It's spoekn in the world of Siemens. They upgraded to Step 7 though.

  • Hydragyrum (unregistered)

    IIRC

    Oneth and twoth are perfectly valid old english forms of first and second.

    Is threeth incorrect?

  • mi (unregistered) in reply to Yuval
    Yuval:
    You should probably know that grammar correction is nowhere on the scale of anything that you guys ever show here. It's an unbelievably difficult open problem which no algorithm gets even 90% right. In this case it's obvious what happened - Word parsed "need" as a noun rather than a verb, and attempted to fix the supposed-determiner (when in fact "these" serves as a noun). Not great, but completely within today's NLP algorithms' standard.
    Honestly, I don't get why they still bother; "grammar correction" has been ridiculously broken in each and every release of Office.

    I know that it's not necessarily due to incompetence on their part and comes from the fact that NLP is an extremely complex problem, but since current algorithms aren't yet up to the task, just remove this misfeature and stop wasting time with it.

  • GoatRider (cs) in reply to anonymous
    anonymous:
    That would make the sentence into a fragment. Who knows. Maybe it does... I still like my theory better though.

    Sentence fragment. Good device. Use more.

  • JimM (cs) in reply to ContraCorners
    ContraCorners:
    1rd

    I can't even start to work out how you'd pronounce that... Oo

  • ContraCorners (cs) in reply to JimM
    JimM:
    ContraCorners:
    1rd

    I can't even start to work out how you'd pronounce that... Oo

    One - erd. (or maybe like Van Gogh... One Eared)

  • anonymous (unregistered) in reply to JimM
    JimM:
    ContraCorners:
    1rd

    I can't even start to work out how you'd pronounce that... Oo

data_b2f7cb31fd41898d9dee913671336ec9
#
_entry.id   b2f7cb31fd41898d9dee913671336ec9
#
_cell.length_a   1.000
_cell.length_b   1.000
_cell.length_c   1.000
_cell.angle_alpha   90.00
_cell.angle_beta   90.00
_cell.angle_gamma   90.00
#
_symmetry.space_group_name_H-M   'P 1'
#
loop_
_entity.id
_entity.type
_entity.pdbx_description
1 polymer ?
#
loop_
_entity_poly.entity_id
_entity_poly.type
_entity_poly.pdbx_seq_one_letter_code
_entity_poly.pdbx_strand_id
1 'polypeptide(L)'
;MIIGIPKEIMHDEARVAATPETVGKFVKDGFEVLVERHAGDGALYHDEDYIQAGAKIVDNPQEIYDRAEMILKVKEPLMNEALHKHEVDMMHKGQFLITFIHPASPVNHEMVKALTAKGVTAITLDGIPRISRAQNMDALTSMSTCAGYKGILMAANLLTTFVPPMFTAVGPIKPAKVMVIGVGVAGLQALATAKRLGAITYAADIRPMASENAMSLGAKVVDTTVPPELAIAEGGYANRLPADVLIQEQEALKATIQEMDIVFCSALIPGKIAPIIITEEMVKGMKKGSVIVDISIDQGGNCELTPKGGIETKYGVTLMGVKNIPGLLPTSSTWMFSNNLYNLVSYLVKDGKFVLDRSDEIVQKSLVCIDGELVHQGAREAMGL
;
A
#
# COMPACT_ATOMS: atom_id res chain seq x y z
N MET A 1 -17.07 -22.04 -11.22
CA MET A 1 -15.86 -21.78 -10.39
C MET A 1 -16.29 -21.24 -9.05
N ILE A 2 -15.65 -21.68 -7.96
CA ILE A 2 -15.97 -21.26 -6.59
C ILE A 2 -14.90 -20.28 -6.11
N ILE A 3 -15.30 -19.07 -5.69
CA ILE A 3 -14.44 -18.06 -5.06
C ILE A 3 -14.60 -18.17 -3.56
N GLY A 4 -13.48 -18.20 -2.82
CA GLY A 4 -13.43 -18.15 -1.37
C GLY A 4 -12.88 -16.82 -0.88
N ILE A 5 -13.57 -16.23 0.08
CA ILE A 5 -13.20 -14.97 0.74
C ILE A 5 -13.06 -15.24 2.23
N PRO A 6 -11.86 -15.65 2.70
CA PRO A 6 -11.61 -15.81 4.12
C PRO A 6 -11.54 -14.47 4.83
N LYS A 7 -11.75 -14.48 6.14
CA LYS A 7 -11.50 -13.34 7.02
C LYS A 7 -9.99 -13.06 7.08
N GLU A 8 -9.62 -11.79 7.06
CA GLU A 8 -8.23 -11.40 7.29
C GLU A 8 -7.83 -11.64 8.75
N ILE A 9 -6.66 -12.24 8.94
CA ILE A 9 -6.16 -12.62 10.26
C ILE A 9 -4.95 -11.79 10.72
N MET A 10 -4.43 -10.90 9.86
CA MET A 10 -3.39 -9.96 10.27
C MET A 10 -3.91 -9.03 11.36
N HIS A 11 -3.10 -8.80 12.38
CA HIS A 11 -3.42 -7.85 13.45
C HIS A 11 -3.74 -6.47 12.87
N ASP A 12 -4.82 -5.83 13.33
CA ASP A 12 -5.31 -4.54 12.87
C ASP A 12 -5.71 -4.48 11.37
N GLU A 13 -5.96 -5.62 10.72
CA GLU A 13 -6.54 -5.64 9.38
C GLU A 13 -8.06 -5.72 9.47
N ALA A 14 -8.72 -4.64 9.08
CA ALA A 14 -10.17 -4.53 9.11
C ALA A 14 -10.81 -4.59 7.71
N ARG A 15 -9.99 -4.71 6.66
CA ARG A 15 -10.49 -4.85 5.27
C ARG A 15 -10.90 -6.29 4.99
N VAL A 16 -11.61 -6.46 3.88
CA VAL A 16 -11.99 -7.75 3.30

You don't. It's unheard.

  • I had muscles once. (unregistered) in reply to Hydragyrum
    Hydragyrum:
    IIRC

    Oneth and twoth are perfectly valid old english forms of first and second.

    Is threeth incorrect?

    Oneth = once, said with a lisp Twoth = calcified structure embedded in the jaw of a vertebrate

  • da Doctah (cs) in reply to ContraCorners
    ContraCorners:
    1rd
    Once had to work with an automatic ordinal-number maker that used only the last digit of the number to set the suffix. Result: elevenst.

    (Why can't the Engish teach their chidren how to speak?)

  • chubertdev (cs)

    Held my breath for a second when I saw "Panasonic Toughbook." I've worked on one of their sites before, and it wouldn't surprise me to see it here.

  • QJo (unregistered) in reply to I had muscles once.
    I had muscles once.:
    Hydragyrum:
    IIRC

    Oneth and twoth are perfectly valid old english forms of first and second.

    Is threeth incorrect?

    Oneth = once, said with a lisp Twoth = calcified structure embedded in the jaw of a vertebrate

    Threeth: contemporary mild expletive, said with a lithp

  • AverageJon (unregistered)

    The real WTF is running for exercise. Playing in a sandbox is much more fun.

  • Calli Arcale (unregistered) in reply to Yuval
    Yuval:
    You should probably know that grammar correction is nowhere on the scale of anything that you guys ever show here. It's an unbelievably difficult open problem which no algorithm gets even 90% right. In this case it's obvious what happened - Word parsed "need" as a noun rather than a verb, and attempted to fix the supposed-determiner (when in fact "these" serves as a noun). Not great, but completely within today's NLP algorithms' standard.

    Yes, it's pretty typical performance for a grammar checker. Which means the Real WTF is expecting a grammar checker to do the work of proofreading your work for you.

  • Nagesh (unregistered)

    She showed me her {0} and asked me to do the needful.

  • KattMan (cs) in reply to Nagesh
    Nagesh:
    She showed me her {0} and asked me to do the needful.
    So was she needful and did you fully fill her need?
  • J (unregistered) in reply to anonymous
    anonymous:
    zerothst:
    anonymous:
    MS Word probably doesn't recognise that "redlines" is the object of that sentence (and plural).

    If the object was "PDF", the sentence would correctly read "This needs to match the PDF..."

    It thinks "need" is the subject instead of "This". Which is why the options were trying to make it a noun:

    This need ---or--- These needs

    That would make the sentence into a fragment.
    Not if "redlines" is the verb. In that sense, it could be rephrased as, "This need to match the PDF is redlining."
  • Pawprint (cs) in reply to GoatRider
    GoatRider:
    anonymous:
    That would make the sentence into a fragment. Who knows. Maybe it does... I still like my theory better though.

    Sentence fragment. Good device. Use more.

    The last one isn't a sentence fragment, by the way; it's an imperative.

  • Coyne (cs)

    Can someone help me refresh my {0} download content for my threeth English drivers? I needs to do that while I visits the sandbox at my DUMMY BANK.

  • Anomaly (unregistered) in reply to Coyne
    Coyne: